BHP production on track to rise despite quarterly fall

BHP’s petroleum production has been impacted by Tropical Storm Barry in the Gulf of Mexico and planned maintenance at its North West Shelf project in Western Australia.

This has caused a 1 per cent fall in BHP’s production on the June period, or an 11 per cent drop on the same corresponding period, to 29 million barrels of oil equivalent.

While the tropical cyclone has affected BHP’s crude oil, condensate and natural gas liquids production, the North West Shelf maintenance has hit the company’s natural gas production during the September quarter.

BHP also reported natural field decline across the portfolio. This was partially offset by higher uptime at the Pyrenees project in Western Australia following the 70 day dry dock maintenance during the same period last year, according to BHP.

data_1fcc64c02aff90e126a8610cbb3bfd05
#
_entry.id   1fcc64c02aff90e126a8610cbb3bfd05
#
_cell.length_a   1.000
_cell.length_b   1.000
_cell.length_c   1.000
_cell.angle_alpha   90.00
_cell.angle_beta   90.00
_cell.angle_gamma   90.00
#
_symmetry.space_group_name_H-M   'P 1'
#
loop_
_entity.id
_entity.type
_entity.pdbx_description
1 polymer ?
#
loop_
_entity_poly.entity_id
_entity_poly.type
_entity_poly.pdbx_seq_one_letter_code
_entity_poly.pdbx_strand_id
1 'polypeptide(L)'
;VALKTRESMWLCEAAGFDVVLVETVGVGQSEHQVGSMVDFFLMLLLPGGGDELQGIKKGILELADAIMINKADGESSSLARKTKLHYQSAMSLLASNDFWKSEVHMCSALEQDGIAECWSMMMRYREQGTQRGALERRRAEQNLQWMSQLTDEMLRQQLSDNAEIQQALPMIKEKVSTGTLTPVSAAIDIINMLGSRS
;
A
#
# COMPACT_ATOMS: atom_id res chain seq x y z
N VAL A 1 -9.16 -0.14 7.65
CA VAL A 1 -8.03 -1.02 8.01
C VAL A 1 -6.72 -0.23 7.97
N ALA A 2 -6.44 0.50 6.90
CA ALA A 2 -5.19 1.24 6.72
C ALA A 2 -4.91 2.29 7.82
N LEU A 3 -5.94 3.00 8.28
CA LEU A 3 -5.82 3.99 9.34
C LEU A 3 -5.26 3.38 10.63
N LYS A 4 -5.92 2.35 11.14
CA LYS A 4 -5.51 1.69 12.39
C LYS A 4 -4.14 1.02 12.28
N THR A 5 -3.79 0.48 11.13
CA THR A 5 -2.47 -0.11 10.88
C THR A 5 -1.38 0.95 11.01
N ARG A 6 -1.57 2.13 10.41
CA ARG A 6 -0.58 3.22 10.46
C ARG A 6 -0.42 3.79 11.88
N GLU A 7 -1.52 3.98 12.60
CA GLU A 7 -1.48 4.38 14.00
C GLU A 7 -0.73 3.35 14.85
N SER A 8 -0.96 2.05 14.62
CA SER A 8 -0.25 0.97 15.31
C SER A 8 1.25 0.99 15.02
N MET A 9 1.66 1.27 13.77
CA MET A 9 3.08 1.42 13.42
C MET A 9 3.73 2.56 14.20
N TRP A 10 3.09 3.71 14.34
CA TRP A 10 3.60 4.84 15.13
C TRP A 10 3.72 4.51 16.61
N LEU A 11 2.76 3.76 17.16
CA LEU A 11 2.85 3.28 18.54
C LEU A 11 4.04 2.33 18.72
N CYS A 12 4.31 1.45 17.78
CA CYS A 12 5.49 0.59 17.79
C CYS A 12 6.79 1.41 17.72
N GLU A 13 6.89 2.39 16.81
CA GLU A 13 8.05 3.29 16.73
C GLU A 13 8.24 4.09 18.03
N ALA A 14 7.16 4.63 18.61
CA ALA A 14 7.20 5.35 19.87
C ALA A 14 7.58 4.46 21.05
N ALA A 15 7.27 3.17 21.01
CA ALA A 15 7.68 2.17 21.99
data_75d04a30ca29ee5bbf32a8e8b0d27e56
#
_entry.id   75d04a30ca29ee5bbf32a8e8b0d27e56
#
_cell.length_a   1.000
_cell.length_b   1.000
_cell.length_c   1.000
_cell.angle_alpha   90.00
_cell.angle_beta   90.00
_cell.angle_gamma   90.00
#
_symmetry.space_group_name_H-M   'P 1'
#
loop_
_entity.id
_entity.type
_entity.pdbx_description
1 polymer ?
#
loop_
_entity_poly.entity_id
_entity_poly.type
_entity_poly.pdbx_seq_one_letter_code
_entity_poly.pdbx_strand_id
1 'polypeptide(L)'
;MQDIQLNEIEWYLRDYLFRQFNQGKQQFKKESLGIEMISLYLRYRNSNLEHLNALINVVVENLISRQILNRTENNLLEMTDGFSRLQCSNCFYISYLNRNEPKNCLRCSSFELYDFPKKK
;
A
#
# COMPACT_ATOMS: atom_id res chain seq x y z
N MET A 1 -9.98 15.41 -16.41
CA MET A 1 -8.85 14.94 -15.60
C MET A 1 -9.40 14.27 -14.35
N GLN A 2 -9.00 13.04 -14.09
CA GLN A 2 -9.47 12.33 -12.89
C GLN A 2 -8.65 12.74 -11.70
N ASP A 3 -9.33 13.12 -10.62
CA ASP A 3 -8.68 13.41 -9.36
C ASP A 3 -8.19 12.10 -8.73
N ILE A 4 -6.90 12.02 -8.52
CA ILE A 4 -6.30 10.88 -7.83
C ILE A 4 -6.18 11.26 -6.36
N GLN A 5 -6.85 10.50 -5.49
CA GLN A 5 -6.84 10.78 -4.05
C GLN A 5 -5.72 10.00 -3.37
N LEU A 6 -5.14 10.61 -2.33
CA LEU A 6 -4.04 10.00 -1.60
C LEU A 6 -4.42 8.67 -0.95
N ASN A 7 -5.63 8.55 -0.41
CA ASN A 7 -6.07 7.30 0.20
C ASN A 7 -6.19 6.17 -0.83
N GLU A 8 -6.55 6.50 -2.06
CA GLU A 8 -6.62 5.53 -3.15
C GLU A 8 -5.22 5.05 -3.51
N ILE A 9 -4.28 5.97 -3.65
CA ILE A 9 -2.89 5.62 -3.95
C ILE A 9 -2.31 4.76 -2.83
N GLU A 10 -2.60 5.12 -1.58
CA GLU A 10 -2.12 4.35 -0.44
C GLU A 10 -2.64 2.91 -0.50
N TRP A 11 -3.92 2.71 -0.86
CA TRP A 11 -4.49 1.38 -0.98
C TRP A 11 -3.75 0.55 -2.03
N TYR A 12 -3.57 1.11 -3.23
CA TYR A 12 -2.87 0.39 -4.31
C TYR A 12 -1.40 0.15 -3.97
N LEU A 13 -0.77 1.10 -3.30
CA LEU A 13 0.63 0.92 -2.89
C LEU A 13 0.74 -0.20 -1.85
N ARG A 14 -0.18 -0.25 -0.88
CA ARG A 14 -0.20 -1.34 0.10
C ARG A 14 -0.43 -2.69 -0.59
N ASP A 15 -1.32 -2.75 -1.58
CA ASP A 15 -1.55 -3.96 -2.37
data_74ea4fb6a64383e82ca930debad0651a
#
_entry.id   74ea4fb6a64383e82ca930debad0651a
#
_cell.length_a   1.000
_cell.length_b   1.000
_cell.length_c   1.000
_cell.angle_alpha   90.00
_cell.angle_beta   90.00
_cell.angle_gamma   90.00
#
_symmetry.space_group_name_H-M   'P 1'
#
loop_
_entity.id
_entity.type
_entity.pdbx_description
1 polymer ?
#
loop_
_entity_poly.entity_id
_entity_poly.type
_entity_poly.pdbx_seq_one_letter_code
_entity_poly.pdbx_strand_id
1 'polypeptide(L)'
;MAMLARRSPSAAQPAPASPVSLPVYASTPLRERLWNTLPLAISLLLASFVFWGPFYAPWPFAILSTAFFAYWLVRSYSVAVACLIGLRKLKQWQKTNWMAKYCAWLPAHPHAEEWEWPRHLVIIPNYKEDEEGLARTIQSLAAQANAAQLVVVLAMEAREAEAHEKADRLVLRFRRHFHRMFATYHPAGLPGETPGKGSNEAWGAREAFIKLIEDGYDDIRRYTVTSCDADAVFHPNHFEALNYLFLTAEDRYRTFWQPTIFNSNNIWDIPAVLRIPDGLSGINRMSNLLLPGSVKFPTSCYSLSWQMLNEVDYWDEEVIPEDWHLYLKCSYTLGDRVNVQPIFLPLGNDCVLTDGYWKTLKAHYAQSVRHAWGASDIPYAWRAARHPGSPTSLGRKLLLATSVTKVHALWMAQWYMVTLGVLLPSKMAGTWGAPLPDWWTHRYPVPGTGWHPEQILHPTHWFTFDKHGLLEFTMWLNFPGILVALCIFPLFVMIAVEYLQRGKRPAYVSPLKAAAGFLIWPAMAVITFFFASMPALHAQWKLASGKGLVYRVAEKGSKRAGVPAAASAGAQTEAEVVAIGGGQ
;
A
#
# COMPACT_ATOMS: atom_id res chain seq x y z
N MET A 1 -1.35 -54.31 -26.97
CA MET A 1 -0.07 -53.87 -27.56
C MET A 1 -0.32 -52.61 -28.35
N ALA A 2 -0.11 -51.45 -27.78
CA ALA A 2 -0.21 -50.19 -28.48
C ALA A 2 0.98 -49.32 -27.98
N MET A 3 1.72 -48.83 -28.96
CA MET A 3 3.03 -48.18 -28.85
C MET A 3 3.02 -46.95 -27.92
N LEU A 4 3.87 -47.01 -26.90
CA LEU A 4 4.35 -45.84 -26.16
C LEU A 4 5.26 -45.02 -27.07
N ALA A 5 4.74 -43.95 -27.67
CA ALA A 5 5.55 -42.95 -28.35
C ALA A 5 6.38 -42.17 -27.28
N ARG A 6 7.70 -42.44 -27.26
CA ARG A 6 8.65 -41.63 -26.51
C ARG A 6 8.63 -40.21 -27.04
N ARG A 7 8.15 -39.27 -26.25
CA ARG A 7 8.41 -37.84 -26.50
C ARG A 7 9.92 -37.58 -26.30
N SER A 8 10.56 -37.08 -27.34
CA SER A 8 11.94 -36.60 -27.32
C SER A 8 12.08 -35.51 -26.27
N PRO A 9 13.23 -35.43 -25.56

“While group production for the quarter decreased slightly due to the expected impacts of planned maintenance and natural field decline in petroleum, guidance remains unchanged and we are on track to deliver slightly higher volumes than last financial year,” BHP chief executive Andrew Mackenzie said.

The Bass Strait West Barracouta project, offshore Victoria, is tracking to plan and expected to achieve first production in 2021.

BHP’s Mad Dog phase two project in the United States Gulf of Mexico is, meanwhile, 58 per cent complete on schedule and budget.

The floating production facility is set to produce up to 140,000 gross barrels of crude oil a day. BHP expects Mad Dog to deliver initial production in 2022.

Its newly approved Ruby project in Trinidad and Tobago is also 6 per cent complete and is scheduled for first production in 2021.

Ruby is targeted to produce up to 16,000 gross barrels of oil a day and 80 million gross standard cubic feet of natural gas a day.

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